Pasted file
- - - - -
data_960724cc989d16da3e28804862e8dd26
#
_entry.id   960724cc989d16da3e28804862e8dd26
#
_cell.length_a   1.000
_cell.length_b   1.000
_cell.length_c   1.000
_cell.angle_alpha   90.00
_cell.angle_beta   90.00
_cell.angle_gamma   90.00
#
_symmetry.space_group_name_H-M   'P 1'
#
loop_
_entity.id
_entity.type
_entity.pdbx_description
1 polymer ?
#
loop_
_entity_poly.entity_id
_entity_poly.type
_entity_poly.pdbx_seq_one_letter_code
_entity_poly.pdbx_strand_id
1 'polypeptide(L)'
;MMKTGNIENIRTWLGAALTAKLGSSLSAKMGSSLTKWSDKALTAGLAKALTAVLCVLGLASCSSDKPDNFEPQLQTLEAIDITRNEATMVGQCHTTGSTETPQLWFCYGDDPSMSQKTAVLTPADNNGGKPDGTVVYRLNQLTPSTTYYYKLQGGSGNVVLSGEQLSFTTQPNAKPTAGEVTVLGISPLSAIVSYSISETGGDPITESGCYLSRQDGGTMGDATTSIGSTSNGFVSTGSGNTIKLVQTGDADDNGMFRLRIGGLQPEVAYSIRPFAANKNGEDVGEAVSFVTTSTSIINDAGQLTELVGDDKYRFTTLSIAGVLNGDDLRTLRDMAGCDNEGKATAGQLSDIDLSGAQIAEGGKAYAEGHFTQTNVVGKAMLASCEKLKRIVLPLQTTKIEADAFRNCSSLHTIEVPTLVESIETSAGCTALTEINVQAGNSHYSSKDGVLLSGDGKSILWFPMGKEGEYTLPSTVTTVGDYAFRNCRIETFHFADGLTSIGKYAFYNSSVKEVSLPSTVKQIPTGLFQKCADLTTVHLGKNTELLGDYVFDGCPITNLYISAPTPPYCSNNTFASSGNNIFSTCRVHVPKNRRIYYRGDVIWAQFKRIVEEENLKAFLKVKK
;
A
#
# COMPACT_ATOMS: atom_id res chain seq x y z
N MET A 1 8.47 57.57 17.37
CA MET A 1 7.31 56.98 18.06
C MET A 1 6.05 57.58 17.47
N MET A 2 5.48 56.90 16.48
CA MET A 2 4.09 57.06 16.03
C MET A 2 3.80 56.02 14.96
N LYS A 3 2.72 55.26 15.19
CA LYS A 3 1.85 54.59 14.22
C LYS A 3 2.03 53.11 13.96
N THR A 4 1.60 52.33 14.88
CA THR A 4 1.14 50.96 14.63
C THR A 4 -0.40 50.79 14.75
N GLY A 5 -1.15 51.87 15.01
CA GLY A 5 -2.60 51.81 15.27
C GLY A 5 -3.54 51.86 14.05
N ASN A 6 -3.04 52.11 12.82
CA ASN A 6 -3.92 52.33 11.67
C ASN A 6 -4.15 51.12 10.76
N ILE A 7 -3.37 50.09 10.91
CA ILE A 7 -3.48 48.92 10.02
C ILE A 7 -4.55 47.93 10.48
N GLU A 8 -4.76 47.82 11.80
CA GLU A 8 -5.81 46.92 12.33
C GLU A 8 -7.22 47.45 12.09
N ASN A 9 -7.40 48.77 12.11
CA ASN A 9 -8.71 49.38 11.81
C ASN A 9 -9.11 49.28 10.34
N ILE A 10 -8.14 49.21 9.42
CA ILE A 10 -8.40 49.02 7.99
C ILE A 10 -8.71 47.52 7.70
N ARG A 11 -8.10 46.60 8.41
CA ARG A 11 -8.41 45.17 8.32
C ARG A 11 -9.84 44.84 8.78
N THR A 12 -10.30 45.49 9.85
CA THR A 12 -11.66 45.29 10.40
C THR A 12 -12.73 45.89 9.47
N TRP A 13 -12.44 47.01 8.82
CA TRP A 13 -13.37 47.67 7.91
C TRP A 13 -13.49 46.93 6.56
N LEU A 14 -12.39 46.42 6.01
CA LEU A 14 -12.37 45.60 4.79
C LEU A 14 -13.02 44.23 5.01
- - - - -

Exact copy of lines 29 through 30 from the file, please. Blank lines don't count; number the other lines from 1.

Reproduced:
#
# COMPACT_ATOMS: atom_id res chain seq x y z